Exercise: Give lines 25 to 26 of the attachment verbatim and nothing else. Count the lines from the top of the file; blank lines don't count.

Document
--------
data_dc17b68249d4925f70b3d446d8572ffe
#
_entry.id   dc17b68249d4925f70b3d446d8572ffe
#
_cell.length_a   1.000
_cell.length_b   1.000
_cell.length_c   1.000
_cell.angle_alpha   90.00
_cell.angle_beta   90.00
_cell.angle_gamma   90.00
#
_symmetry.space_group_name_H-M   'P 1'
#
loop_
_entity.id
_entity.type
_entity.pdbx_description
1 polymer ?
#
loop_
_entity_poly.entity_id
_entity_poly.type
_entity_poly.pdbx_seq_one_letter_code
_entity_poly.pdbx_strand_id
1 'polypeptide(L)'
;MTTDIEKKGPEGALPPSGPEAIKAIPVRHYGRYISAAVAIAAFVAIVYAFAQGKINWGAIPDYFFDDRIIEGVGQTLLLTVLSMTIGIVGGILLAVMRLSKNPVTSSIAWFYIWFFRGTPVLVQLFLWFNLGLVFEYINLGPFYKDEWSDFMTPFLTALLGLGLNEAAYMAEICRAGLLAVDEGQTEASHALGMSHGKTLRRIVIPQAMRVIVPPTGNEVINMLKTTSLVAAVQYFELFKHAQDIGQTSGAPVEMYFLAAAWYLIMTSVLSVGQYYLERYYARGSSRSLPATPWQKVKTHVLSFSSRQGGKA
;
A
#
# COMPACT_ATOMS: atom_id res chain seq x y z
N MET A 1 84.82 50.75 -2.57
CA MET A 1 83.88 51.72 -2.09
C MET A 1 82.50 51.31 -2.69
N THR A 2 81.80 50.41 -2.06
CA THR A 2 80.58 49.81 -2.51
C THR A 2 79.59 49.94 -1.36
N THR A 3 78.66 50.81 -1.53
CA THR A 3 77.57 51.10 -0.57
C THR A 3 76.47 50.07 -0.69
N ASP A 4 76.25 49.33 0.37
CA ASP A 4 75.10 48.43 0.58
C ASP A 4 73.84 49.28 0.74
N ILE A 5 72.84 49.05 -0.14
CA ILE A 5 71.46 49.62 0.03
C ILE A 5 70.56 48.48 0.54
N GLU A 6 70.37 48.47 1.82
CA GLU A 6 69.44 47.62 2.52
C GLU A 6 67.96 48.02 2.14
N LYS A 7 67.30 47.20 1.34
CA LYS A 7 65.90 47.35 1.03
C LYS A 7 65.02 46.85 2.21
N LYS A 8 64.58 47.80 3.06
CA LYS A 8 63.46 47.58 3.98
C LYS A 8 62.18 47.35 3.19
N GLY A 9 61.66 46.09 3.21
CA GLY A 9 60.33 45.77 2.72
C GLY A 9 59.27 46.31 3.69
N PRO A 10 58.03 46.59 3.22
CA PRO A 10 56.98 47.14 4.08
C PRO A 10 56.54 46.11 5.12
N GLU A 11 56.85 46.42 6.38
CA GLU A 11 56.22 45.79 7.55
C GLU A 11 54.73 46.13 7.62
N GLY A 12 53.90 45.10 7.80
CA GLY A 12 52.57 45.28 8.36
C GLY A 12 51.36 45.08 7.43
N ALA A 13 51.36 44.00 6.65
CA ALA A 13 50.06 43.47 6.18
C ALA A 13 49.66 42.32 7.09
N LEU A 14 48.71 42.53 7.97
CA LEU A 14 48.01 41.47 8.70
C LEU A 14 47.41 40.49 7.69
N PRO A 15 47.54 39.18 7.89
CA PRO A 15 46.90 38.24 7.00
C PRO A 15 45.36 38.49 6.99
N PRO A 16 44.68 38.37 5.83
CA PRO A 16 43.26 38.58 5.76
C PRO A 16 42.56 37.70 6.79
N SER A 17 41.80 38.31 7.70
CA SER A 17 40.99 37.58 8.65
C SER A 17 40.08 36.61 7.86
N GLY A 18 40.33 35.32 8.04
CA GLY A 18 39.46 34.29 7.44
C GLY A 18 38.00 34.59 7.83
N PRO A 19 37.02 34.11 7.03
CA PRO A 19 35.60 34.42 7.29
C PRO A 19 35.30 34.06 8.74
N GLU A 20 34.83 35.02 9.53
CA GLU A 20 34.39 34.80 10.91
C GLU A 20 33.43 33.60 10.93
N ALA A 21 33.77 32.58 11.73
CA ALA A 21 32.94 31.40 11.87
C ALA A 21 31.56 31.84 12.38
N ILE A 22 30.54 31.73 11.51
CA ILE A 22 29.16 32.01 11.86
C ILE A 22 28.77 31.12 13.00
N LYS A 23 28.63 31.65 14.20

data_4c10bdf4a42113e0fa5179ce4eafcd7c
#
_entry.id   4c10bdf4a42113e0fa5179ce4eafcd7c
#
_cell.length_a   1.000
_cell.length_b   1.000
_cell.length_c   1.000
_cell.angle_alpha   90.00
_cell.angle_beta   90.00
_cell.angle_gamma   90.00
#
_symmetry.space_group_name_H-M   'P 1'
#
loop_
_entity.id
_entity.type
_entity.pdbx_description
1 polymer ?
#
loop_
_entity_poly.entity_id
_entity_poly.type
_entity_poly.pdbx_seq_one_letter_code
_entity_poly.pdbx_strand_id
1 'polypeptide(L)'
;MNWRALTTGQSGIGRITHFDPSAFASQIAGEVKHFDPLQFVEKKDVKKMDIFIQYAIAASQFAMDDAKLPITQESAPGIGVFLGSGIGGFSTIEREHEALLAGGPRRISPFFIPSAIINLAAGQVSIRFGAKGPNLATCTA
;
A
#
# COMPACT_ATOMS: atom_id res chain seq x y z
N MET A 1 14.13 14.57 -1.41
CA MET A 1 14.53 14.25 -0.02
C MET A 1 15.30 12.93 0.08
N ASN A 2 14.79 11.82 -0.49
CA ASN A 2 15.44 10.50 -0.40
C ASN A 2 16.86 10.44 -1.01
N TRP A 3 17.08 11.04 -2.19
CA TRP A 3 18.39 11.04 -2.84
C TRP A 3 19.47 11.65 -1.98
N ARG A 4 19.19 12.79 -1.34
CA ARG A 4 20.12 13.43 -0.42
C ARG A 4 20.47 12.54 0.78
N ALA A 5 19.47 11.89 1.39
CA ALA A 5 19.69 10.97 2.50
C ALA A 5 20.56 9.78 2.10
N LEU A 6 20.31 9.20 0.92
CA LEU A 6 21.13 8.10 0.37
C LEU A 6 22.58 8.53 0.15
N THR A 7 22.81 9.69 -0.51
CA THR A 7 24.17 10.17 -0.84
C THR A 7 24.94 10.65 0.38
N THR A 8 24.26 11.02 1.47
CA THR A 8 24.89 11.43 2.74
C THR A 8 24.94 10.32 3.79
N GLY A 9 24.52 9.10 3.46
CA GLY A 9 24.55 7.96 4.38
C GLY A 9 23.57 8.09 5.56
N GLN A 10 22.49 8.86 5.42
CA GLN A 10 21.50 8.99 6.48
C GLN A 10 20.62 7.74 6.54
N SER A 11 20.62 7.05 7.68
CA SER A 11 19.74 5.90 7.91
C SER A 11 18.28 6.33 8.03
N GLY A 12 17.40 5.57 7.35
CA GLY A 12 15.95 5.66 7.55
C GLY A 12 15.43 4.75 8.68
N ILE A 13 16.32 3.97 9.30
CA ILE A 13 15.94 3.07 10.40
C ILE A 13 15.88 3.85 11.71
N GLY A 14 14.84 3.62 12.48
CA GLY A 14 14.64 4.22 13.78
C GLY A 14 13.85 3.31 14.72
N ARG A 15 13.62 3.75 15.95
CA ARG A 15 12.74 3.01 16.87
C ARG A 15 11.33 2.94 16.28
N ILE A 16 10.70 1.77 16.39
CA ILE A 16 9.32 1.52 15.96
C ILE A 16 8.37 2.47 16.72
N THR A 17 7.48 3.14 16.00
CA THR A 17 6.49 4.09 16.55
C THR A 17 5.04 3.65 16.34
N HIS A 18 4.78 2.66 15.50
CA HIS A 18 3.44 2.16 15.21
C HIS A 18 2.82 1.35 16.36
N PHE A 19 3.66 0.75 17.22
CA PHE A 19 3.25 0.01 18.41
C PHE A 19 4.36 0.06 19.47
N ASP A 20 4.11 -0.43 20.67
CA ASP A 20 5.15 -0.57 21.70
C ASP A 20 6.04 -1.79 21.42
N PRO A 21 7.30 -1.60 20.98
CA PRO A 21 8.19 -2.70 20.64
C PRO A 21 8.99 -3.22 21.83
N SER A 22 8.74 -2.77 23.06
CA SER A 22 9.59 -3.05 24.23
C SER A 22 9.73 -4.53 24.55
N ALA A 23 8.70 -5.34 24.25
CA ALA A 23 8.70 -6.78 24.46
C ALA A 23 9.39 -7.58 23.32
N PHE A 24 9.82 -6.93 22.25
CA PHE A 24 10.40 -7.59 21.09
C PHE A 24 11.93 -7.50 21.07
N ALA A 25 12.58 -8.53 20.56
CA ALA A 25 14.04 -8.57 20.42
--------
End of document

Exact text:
1 'polypeptide(L)'
;MTTDIEKKGPEGALPPSGPEAIKAIPVRHYGRYISAAVAIAAFVAIVYAFAQGKINWGAIPDYFFDDRIIEGVGQTLLLTVLSMTIGIVGGILLAVMRLSKNPVTSSIAWFYIWFFRGTPVLVQLFLWFNLGLVFEYINLGPFYKDEWSDFMTPFLTALLGLGLNEAAYMAEICRAGLLAVDEGQTEASHALGMSHGKTLRRIVIPQAMRVIVPPTGNEVINMLKTTSLVAAVQYFELFKHAQDIGQTSGAPVEMYFLAAAWYLIMTSVLSVGQYYLERYYARGSSRSLPATPWQKVKTHVLSFSSRQGGKA